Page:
If you are smart, creative, (and brave enough to assume some risks) as an event creator, you are going to be able to create amazing experiences for your customers in a cost-effective and scalable way using virtual events. Technology is not going to be your problem, just the opposite, it is going to be your best friend. Your main challenge and risk will be focused around how to create ways for your customers (buyers and sellers, fans and celebrities, sports, etc. depending on your industry) to connect with each other while fulfilling or exceeding their expectations. Setting the wrong expectations or creating the wrong content and format for engaging your audience could be a recipe for disaster for your virtual event as well as for your future live events, because, in any scenario, live events will come back at some point and people will continue to go to concerts, sporting events, trade shows, conferences, and many other live events in the near future. Live events could be different after this crisis, but they are not going away. Actually, I think that live events will come back stronger than ever since smart event organizers will create better products using the combination of digital and live events like never before. 

I’m so lucky to be able to talk on a daily basis with amazing tech and event entrepreneurs that are now focused on experimenting with all these new opportunities in ways that are faster and bolder than ever. Despite how long, difficult, and tragically painful this Coronavirus crisis is and will continue to be, the human need for face to face connection and experience is not going away. We are all going to remember these days as a unique chapter of our lives and generation. Like many generations before ours, we can capitalize on this learning opportunity as a way to adapt to change and build a better and different reality. From our own responsibility as an industry that brings joy to billions of sports and concert fans, or business, networking, and education opportunities to billions of business people and industries, we have the responsibility to create new and better ways for all of them to connect virtually and face to face at events that fulfill their specific needs better than ever.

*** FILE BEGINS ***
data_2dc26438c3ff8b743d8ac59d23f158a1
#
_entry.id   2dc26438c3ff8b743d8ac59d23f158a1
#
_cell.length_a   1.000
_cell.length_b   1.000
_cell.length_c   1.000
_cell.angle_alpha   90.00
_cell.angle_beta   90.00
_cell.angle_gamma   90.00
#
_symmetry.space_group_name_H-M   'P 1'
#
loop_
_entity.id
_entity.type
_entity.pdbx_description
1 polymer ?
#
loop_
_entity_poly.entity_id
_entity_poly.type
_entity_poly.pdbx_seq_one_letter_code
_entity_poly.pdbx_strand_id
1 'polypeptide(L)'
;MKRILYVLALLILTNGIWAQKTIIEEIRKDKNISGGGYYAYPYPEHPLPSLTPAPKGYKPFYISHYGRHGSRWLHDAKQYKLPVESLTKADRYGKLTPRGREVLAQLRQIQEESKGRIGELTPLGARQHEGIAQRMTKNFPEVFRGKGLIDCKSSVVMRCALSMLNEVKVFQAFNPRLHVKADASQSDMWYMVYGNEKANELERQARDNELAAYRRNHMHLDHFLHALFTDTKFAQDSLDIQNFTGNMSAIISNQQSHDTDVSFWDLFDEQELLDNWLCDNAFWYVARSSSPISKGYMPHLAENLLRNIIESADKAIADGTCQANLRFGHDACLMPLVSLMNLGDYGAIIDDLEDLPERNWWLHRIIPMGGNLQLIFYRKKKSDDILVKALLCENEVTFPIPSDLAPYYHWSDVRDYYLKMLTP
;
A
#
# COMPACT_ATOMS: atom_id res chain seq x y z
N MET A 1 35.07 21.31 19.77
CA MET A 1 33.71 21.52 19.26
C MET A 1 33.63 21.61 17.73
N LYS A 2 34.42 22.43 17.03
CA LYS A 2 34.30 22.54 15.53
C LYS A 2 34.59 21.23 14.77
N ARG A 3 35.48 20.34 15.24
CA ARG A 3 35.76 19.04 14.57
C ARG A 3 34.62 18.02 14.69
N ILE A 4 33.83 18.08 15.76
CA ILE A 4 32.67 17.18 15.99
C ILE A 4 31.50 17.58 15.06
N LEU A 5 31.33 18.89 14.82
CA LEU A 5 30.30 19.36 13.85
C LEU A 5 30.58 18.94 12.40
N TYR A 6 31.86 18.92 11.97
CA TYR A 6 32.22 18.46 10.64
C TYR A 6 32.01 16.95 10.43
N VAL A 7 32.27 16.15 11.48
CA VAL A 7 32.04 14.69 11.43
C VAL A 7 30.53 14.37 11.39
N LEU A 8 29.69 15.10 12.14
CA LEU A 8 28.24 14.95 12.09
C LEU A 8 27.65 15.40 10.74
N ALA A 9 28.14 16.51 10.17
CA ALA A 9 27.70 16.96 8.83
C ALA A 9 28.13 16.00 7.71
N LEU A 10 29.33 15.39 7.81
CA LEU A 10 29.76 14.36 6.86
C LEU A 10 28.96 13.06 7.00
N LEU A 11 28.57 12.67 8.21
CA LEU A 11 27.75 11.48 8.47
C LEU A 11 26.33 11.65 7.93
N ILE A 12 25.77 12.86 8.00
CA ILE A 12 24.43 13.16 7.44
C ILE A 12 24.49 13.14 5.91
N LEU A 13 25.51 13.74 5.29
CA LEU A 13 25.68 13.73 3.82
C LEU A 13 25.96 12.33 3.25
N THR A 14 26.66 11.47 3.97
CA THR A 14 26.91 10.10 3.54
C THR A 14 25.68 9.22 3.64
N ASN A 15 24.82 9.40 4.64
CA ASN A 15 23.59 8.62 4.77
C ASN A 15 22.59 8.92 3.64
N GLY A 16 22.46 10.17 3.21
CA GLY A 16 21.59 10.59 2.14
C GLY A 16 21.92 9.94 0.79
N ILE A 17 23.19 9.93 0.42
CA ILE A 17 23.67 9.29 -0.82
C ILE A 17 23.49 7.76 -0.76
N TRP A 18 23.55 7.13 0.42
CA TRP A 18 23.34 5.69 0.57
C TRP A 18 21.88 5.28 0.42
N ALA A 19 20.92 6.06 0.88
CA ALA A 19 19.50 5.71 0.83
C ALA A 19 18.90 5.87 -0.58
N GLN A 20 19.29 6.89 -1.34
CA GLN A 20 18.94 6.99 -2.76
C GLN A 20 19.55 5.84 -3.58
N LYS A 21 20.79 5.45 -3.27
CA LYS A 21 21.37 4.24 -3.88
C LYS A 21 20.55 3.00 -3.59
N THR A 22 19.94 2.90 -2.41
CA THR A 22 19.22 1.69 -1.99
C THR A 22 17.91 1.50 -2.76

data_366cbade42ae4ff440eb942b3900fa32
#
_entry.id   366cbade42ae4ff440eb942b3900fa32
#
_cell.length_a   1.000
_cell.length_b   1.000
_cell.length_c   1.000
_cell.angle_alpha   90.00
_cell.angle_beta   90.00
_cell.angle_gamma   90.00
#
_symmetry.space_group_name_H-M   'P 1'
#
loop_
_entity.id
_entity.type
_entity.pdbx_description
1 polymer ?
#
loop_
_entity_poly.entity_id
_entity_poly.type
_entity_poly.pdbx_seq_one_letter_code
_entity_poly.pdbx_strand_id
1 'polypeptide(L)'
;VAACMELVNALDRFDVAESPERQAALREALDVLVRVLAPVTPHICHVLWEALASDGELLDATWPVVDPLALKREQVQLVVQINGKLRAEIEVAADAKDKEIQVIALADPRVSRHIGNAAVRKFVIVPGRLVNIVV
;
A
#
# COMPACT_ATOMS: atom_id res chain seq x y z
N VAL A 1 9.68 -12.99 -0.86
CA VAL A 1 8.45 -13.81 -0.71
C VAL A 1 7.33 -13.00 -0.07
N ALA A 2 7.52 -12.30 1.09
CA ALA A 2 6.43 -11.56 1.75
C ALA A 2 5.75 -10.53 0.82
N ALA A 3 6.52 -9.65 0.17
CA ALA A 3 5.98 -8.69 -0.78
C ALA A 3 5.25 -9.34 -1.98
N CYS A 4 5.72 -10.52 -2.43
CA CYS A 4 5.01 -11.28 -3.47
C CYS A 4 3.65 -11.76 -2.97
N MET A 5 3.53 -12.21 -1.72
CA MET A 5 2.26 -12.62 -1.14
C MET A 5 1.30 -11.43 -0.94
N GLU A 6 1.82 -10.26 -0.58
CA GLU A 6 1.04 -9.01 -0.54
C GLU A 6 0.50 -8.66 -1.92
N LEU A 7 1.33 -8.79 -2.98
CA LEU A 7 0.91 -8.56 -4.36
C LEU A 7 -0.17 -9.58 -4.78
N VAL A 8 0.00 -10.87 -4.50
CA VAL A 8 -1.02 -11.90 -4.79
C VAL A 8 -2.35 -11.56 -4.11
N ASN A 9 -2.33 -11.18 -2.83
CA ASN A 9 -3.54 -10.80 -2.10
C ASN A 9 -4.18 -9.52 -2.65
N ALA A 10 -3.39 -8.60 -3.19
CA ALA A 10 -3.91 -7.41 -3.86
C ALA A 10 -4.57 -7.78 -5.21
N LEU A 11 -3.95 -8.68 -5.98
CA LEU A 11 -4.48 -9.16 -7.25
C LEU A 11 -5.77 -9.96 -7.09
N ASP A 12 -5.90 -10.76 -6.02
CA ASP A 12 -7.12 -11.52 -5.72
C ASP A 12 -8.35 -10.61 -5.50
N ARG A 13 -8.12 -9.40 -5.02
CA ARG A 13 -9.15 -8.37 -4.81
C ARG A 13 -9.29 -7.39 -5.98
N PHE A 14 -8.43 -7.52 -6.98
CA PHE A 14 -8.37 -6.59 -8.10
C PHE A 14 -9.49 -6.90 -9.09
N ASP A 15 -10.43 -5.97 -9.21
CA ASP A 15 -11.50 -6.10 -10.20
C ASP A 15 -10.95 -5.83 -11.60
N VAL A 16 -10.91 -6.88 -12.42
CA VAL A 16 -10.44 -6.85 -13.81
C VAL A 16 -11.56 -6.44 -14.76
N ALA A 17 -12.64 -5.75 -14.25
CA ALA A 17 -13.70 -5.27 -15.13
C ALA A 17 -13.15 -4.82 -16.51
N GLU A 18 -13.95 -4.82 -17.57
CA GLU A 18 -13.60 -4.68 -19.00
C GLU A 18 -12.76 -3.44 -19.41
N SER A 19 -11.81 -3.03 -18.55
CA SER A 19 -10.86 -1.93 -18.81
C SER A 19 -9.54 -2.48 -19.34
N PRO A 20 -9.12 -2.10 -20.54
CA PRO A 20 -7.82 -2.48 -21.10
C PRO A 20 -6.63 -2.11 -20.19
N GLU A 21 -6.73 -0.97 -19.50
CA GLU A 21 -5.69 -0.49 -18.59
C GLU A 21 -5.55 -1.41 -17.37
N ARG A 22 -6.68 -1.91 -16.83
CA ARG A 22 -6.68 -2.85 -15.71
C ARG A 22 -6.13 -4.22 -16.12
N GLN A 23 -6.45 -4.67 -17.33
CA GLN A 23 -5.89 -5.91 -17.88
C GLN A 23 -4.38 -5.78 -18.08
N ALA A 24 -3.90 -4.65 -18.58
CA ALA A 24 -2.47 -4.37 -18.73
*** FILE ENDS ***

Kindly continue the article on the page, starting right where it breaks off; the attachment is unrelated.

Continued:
Here is to a long and healthy life for the live (virtual and face to face) events industry.